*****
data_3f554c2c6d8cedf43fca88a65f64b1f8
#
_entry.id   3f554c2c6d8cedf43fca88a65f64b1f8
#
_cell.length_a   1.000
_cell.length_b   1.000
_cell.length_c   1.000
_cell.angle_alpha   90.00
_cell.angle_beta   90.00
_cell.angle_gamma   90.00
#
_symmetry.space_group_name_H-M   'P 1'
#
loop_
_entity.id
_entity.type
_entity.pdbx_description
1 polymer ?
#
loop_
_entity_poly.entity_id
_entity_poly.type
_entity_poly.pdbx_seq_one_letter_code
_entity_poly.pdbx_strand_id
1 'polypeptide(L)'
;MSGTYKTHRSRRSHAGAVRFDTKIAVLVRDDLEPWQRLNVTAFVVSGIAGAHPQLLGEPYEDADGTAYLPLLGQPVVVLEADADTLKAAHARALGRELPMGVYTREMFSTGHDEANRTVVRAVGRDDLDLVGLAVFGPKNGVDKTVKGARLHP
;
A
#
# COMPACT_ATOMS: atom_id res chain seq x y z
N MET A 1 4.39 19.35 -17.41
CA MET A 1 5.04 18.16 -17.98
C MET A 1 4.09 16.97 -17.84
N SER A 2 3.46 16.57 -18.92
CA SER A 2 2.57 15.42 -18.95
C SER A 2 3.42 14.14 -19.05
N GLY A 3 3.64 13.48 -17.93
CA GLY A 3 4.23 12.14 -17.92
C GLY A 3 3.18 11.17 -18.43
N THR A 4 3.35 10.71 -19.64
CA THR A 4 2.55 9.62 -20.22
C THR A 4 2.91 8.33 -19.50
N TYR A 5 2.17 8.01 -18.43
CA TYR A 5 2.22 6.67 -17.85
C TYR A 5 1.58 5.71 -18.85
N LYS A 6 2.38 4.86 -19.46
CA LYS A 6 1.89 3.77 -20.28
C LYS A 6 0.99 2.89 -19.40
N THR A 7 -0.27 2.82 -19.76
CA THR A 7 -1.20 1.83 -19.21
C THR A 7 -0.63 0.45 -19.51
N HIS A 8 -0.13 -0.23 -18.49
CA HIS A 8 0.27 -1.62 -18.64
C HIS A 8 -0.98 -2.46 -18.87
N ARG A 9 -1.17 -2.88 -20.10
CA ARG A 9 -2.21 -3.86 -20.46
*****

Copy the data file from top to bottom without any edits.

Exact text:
data_3f554c2c6d8cedf43fca88a65f64b1f8
#
_entry.id   3f554c2c6d8cedf43fca88a65f64b1f8
#
_cell.length_a   1.000
_cell.length_b   1.000
_cell.length_c   1.000
_cell.angle_alpha   90.00
_cell.angle_beta   90.00
_cell.angle_gamma   90.00
#
_symmetry.space_group_name_H-M   'P 1'
#
loop_
_entity.id
_entity.type
_entity.pdbx_description
1 polymer ?
#
loop_
_entity_poly.entity_id
_entity_poly.type
_entity_poly.pdbx_seq_one_letter_code
_entity_poly.pdbx_strand_id
1 'polypeptide(L)'
;MSGTYKTHRSRRSHAGAVRFDTKIAVLVRDDLEPWQRLNVTAFVVSGIAGAHPQLLGEPYEDADGTAYLPLLGQPVVVLEADADTLKAAHARALGRELPMGVYTREMFSTGHDEANRTVVRAVGRDDLDLVGLAVFGPKNGVDKTVKGARLHP
;
A
#
# COMPACT_ATOMS: atom_id res chain seq x y z
N MET A 1 4.39 19.35 -17.41
CA MET A 1 5.04 18.16 -17.98
C MET A 1 4.09 16.97 -17.84
N SER A 2 3.46 16.57 -18.92
CA SER A 2 2.57 15.42 -18.95
C SER A 2 3.42 14.14 -19.05
N GLY A 3 3.64 13.48 -17.93
CA GLY A 3 4.23 12.14 -17.92
C GLY A 3 3.18 11.17 -18.43
N THR A 4 3.35 10.71 -19.64
CA THR A 4 2.55 9.62 -20.22
C THR A 4 2.91 8.33 -19.50
N TYR A 5 2.17 8.01 -18.43
CA TYR A 5 2.22 6.67 -17.85
C TYR A 5 1.58 5.71 -18.85
N LYS A 6 2.38 4.86 -19.46
CA LYS A 6 1.89 3.77 -20.28
C LYS A 6 0.99 2.89 -19.40
N THR A 7 -0.27 2.82 -19.76
CA THR A 7 -1.20 1.83 -19.21
C THR A 7 -0.63 0.45 -19.51
N HIS A 8 -0.13 -0.23 -18.49
CA HIS A 8 0.27 -1.62 -18.64
C HIS A 8 -0.98 -2.46 -18.87
N ARG A 9 -1.17 -2.88 -20.10
CA ARG A 9 -2.21 -3.86 -20.46